NO one should be surprised by the claim made by former Zimbabwe captain Brendan Taylor that an Indian businessman tried to lure him into the murky world of match-fixing in 2019. In a detailed statement he posted on social media on Monday, Taylor said that in the October of that year, he was offered $15,000 by an Indian businessman to merely travel to India to discuss potential sponsorship deals and the possibility of a T20 competition in Zimbabwe. Once in India, he says, he used cocaine during a party with the businessman and his associates. He claims that the men then coerced him into agreeing to indulge in match-fixing, warning that they would make public a video of him using cocaine if he did not agree. He says he said yes only to get away from India but never actually got involved in match-fixing.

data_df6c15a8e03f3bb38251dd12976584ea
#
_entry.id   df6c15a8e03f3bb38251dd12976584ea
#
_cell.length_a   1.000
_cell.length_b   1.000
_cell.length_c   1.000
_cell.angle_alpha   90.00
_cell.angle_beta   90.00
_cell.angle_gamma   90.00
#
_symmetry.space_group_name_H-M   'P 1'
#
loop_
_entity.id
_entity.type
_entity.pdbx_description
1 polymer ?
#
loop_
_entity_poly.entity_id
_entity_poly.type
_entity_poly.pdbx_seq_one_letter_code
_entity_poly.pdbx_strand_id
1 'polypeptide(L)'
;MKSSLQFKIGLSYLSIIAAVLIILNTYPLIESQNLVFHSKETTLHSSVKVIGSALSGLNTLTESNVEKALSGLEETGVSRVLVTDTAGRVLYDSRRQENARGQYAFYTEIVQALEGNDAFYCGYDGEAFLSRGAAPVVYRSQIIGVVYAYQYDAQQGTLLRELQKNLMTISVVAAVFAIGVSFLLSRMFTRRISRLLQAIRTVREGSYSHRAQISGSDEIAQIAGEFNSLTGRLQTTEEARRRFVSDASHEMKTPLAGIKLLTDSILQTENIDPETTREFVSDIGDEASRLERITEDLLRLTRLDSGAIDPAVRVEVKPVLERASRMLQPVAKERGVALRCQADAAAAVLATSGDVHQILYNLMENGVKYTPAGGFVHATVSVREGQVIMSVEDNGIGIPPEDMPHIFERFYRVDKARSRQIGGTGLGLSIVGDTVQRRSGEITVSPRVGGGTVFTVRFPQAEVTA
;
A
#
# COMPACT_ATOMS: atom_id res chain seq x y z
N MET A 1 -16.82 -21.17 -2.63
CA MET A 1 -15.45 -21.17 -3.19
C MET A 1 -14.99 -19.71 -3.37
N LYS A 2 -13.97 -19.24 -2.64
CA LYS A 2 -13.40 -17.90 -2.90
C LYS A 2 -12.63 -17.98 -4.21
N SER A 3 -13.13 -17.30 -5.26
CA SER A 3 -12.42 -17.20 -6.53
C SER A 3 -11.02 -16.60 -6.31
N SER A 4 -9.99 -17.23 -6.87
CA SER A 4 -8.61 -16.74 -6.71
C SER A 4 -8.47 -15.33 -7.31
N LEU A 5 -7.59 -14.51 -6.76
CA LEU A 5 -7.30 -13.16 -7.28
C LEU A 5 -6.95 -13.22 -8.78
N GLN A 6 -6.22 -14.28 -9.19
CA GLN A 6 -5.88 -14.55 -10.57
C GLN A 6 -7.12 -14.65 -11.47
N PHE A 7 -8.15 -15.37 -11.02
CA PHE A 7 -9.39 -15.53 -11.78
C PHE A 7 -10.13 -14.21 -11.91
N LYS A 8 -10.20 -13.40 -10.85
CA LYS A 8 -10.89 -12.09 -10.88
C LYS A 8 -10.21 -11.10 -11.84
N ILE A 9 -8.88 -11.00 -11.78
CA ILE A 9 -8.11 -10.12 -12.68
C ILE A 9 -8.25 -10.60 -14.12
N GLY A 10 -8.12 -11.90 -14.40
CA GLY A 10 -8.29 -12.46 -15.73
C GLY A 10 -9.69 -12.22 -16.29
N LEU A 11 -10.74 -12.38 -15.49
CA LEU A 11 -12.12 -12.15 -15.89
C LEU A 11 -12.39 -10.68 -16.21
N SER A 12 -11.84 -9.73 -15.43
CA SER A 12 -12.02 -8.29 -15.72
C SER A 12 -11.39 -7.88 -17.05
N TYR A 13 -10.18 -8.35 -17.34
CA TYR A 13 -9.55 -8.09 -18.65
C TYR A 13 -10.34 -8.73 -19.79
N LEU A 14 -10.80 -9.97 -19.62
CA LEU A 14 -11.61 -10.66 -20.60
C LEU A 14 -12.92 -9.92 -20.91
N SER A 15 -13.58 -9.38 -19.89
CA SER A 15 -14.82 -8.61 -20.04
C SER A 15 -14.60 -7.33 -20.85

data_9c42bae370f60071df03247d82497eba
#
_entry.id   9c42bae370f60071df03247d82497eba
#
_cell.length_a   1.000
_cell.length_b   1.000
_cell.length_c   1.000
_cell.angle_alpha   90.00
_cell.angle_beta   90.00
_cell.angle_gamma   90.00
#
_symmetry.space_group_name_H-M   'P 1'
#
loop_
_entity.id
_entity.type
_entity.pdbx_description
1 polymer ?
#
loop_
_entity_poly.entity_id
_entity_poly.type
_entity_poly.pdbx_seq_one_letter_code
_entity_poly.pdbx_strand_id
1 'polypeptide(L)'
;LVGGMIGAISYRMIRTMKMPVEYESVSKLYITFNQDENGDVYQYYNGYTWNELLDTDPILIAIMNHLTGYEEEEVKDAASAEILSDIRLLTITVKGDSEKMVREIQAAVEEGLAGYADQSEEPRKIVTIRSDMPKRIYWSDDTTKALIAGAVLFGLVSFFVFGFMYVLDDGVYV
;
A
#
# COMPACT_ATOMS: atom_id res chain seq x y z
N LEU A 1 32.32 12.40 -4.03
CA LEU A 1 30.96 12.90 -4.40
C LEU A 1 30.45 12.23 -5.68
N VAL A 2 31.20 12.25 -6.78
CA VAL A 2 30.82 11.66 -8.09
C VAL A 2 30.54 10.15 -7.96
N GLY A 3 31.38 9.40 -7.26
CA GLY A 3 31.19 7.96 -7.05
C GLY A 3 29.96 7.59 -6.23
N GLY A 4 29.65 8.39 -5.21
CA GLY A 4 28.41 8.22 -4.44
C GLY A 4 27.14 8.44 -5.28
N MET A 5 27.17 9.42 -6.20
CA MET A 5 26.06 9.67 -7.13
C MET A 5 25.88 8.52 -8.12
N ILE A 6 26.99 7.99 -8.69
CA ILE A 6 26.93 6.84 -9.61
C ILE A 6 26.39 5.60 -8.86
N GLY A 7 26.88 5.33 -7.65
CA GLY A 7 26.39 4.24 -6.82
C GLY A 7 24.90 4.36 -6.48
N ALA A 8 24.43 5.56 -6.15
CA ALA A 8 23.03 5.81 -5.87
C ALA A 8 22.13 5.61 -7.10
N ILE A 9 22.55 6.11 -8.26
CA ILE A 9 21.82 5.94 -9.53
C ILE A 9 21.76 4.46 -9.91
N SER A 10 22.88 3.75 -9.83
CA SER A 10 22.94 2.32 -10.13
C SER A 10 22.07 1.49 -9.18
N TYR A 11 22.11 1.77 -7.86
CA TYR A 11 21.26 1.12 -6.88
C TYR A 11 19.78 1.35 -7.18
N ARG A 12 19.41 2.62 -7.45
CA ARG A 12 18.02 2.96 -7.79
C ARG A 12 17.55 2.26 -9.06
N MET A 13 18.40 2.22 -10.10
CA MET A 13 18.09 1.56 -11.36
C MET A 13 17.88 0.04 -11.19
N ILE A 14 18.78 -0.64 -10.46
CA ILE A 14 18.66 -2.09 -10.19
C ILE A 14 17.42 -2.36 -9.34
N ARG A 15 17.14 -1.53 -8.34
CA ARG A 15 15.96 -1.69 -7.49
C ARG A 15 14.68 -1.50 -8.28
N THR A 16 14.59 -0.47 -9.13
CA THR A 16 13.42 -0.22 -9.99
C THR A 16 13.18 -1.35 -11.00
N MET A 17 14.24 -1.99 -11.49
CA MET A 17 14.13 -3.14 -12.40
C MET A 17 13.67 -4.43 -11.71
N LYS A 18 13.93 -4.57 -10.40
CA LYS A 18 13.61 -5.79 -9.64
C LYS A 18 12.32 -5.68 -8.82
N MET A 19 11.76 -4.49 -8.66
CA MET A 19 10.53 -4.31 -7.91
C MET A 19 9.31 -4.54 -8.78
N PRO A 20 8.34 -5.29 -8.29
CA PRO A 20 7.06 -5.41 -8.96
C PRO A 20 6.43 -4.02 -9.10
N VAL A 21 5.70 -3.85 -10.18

It’s no secret that though betting and gambling are illegal in India, our country is the epicentre of cricket’s illegal betting enterprise. It’s estimated that illegal bets worth over $200 million are placed on every One-day International match played by the Indian team. Taylor comes from a weak team, and his statement reads like the plot of a crime thriller, but the methods used by illegal betting syndicates and corruptors have often been dramatic in the past — for they are willing to go to any length to rope in a player and get him involved in match-fixing. The one clear mistake he made was in reporting the matter to the International Cricket Council after a four-month delay.
This case, and cases of match-fixing and spot-fixing in India, must lead to serious introspection and dialogue among officials, players and lawmakers. The Justice Lodha Committee had recommended in 2018 that betting on sport be legalised in the country. Curiously, online gaming and betting are thriving in India because the law is vague and ambiguous about them. The Karnataka High Court ruled last week that match-fixing is not a crime under existing Indian law. Indian lawmakers and legal fraternity must seriously consider the idea of legalising betting and criminalising match-fixing in the country, as the Law Commission of India suggested in 2018.